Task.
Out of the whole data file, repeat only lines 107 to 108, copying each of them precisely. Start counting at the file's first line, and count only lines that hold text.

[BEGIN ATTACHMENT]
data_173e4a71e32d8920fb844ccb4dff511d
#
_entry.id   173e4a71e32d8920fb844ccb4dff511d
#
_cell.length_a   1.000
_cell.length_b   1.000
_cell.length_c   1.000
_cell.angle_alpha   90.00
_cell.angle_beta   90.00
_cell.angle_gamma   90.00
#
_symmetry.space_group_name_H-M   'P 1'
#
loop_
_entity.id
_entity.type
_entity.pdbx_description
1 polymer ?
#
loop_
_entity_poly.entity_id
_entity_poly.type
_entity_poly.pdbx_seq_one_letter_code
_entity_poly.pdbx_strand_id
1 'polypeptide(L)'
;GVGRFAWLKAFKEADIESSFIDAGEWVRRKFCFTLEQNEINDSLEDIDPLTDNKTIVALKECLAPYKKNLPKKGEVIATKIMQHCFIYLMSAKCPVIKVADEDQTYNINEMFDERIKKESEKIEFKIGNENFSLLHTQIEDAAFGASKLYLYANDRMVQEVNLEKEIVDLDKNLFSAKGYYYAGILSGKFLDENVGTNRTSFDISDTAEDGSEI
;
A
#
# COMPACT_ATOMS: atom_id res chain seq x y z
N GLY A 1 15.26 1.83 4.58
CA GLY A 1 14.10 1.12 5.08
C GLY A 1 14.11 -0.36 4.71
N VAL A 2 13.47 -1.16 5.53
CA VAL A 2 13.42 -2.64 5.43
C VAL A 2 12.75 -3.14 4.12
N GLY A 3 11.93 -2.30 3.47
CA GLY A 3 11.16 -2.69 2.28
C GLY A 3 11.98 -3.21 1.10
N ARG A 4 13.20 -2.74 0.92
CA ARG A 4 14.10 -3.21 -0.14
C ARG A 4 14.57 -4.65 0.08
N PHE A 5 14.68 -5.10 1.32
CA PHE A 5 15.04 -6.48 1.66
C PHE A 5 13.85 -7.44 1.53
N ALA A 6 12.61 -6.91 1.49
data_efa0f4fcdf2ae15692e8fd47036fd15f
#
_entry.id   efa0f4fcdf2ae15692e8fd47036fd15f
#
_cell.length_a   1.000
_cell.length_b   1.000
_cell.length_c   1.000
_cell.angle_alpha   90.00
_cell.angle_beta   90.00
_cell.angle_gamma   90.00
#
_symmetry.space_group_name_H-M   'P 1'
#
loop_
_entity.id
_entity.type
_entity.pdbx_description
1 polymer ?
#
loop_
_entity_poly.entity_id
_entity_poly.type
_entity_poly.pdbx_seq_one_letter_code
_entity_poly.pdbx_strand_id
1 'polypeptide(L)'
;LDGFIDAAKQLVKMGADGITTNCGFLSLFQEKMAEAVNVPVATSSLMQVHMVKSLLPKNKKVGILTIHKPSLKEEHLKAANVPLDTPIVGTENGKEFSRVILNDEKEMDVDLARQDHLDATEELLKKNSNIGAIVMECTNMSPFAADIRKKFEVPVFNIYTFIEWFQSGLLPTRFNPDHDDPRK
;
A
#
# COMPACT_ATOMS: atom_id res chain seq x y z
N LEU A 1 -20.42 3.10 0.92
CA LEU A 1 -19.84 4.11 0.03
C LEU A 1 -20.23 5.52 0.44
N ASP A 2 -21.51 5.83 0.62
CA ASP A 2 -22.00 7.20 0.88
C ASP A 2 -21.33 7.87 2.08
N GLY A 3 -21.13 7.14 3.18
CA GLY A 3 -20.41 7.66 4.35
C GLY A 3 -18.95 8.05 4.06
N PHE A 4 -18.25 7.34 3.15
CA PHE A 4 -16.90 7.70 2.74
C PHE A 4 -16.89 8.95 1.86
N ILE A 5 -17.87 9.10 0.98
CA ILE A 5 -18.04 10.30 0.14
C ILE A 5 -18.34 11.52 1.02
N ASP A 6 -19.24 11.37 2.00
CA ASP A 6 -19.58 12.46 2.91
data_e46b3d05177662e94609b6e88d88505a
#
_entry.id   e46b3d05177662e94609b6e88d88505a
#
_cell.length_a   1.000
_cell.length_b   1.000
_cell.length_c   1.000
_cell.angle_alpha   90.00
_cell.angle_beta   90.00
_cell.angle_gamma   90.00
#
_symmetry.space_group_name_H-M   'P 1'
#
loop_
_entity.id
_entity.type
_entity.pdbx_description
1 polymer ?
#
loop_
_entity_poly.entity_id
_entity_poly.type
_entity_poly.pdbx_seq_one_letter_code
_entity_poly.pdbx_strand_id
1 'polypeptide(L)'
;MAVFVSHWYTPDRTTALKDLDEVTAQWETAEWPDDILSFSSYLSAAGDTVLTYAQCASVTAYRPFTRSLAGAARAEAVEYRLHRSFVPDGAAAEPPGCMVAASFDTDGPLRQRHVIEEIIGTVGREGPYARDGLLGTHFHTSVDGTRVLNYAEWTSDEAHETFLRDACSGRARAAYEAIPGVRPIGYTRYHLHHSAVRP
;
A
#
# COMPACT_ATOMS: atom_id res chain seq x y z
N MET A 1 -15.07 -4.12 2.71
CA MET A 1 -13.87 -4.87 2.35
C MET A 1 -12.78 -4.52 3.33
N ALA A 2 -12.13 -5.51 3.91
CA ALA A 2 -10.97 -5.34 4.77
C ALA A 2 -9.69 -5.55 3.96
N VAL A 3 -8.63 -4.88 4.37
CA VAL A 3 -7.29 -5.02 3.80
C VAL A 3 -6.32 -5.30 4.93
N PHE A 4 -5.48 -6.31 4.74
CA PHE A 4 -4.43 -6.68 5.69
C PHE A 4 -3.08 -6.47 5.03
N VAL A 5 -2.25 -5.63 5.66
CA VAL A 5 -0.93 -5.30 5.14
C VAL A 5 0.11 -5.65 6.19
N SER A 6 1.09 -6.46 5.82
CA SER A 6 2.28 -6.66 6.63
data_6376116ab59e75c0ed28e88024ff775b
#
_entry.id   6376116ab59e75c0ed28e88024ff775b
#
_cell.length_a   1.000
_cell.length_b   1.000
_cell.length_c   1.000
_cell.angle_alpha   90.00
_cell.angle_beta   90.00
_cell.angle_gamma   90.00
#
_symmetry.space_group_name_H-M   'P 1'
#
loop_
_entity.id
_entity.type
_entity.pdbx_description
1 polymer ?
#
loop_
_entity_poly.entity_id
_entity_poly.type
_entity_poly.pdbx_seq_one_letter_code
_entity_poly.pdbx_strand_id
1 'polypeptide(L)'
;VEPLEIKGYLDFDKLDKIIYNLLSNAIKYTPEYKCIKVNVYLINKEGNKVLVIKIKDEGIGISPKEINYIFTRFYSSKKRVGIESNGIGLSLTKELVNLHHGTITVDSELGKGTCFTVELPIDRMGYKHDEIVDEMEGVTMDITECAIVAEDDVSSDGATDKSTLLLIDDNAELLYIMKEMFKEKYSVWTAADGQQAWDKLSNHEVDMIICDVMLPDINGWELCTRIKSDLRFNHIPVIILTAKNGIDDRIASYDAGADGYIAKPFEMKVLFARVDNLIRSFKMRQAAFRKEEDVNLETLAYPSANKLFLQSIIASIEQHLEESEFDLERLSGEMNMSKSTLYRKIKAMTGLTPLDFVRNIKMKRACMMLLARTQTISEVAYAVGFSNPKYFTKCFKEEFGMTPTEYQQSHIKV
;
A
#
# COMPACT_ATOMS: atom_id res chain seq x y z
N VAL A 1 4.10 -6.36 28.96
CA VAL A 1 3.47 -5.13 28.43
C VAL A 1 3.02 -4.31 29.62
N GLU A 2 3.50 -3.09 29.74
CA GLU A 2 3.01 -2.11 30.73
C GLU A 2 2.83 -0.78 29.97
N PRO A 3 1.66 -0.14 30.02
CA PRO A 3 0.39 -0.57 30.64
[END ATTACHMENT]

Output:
loop_
_entity.id